Stuart Hendricks

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As far as writing about my running ‘journey’ goes, it’s something that I’ve actively tried to avoid. Not because I’m shy or embarrassed about what I used to look like, but because I’ve always considered myself a work in progress.


But with the opportunity granted by www.thatindierunner.com to write about my ‘journey,’ I thought that now would be the ideal time to document my path to fitness. In many ways, every runner is a work in progress; an unfinished piece. There are lots of challenges that lie in wait. But having completed my maiden Two Ocean's half marathon and now having started training for the Soweto Marathon half, it is now that I've realised that I'm enjoying this journey more than ever.


Early in February 2012, I decided to attend a Keep Fit class at the Sport Science Institute of South Africa, in an attempt to add some variety to my beleaguered exercise routine. At that stage, I was around 97kgs, with a BMI of over 30. When the instructor announced that we would be doing a 5km through Newlands, I wasn’t quite sure if I was capable of handling it. I’m still surprised that my lungs didn’t collapse after that first run.


That was essentially the start of my journey. I could outline every single milestone, every hurdle, every breakthrough. But I won’t. In short, I went from being 97kgs to my current weight of 75kgs. I’ve since completed a triathlon (on Robben Island, no less), a duathlon, numerous 10km races and have notched up a couple of half marathons along the way too. I’ve also improved all my key health indicators. To use a vehicular metaphor, I’ve gone from being an overloaded pick-up truck to being a high-performance hatchback. All primarily as a result of running.

I've also incorporated cross-training activities such as swimming, spinning and boxing to ward off injuries and improve overall running strength.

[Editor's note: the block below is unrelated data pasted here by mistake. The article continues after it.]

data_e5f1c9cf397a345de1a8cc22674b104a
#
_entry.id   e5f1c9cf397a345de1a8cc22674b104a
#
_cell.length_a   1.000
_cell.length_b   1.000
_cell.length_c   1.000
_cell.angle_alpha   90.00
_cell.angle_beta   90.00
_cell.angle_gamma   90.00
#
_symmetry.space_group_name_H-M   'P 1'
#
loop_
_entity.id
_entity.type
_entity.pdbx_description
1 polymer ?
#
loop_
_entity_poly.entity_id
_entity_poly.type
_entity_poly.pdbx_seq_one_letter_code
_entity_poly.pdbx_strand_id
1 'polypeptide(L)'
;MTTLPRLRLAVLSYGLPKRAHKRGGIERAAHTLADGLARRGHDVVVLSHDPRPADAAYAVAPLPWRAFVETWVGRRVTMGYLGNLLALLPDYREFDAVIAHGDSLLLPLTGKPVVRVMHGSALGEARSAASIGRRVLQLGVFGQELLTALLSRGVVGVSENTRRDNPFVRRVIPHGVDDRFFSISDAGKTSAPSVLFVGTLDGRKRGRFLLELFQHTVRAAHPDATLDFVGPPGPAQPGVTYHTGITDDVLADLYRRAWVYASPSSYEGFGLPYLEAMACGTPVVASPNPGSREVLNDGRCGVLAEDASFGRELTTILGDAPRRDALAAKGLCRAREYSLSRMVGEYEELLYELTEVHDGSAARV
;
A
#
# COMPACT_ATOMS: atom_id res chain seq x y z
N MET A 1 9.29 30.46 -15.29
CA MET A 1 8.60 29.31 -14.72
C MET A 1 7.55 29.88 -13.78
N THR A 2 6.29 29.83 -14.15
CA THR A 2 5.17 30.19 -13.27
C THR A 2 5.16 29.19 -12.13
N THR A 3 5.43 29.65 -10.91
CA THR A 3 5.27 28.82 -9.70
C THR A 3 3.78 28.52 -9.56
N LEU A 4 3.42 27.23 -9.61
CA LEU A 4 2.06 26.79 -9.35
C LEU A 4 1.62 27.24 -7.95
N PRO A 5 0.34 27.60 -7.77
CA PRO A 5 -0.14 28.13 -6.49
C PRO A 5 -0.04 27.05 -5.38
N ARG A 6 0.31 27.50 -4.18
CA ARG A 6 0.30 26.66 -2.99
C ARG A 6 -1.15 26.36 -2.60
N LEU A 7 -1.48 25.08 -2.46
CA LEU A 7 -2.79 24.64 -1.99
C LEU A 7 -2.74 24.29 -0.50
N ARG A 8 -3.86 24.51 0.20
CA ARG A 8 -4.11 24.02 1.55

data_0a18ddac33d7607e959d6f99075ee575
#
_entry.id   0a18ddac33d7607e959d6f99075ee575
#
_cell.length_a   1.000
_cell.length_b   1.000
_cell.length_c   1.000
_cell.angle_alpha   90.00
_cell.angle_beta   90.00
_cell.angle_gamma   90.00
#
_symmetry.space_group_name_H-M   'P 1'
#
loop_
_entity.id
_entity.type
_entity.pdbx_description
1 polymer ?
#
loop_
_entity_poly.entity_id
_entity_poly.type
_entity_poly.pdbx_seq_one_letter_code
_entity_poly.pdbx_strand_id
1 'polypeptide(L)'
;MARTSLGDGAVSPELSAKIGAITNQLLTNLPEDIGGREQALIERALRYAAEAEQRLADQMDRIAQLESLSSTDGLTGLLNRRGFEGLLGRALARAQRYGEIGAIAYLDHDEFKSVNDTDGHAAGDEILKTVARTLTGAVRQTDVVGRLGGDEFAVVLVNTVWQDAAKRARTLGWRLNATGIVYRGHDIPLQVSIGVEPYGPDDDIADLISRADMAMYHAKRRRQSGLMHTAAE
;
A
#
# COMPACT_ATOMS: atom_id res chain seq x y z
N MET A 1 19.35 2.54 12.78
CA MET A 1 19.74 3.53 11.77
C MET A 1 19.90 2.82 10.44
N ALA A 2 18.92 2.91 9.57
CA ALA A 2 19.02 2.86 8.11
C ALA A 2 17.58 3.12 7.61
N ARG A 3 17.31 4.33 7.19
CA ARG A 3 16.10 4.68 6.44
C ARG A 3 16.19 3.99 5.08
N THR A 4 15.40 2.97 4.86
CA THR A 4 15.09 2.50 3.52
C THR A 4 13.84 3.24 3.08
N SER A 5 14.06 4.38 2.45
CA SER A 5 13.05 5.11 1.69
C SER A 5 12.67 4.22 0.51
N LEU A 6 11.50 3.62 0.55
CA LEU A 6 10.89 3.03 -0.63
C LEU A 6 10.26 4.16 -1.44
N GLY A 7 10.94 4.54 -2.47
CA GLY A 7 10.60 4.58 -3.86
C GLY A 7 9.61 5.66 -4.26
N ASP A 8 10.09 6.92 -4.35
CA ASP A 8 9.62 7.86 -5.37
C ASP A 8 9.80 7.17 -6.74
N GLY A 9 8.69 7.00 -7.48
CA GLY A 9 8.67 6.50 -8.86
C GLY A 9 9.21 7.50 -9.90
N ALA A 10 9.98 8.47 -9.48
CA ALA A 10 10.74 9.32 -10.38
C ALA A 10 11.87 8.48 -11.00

However, a rather humbling moment came while running in Newlands Forest on the 6th of March 2013, when I suffered an avulsion fracture of my ankle. Not being one to ponder and overthink injuries, I came to terms pretty easily with the fact that my left foot would be completely immobile for the next four weeks, at least. It’s been over a year and a half since that fateful day and quite frankly, I’m still as happy as I was before my tendon tore out of my ankle and took some bone with it. You see, as much as I’m a believer in trying to make sure that each run is better than the last, running has taught me that it's also important to hit the reset button on your body. Mechanics will tell you, high-performance hatchbacks need services every once in a while.


Two months after my broken ankle, I ran my first 10km race for 2013, the SSISA-sponsored UCT Memorial. A week after that I ran the Itheko Slave Route Challenge 10km and did a personal best time of 45:35, a whole three minutes faster than my previous best 10km time. I was elated not only at this achievement itself, but at the fact that I had overcome a physical setback to break the boundaries of what I once thought was impossible. From running 5km in just over 30 minutes to running 10km in just over 45 minutes is something I can count as one of the truly remarkable highlights of my journey.



- Follow him on instagram: @s2art_

#RunRevolution




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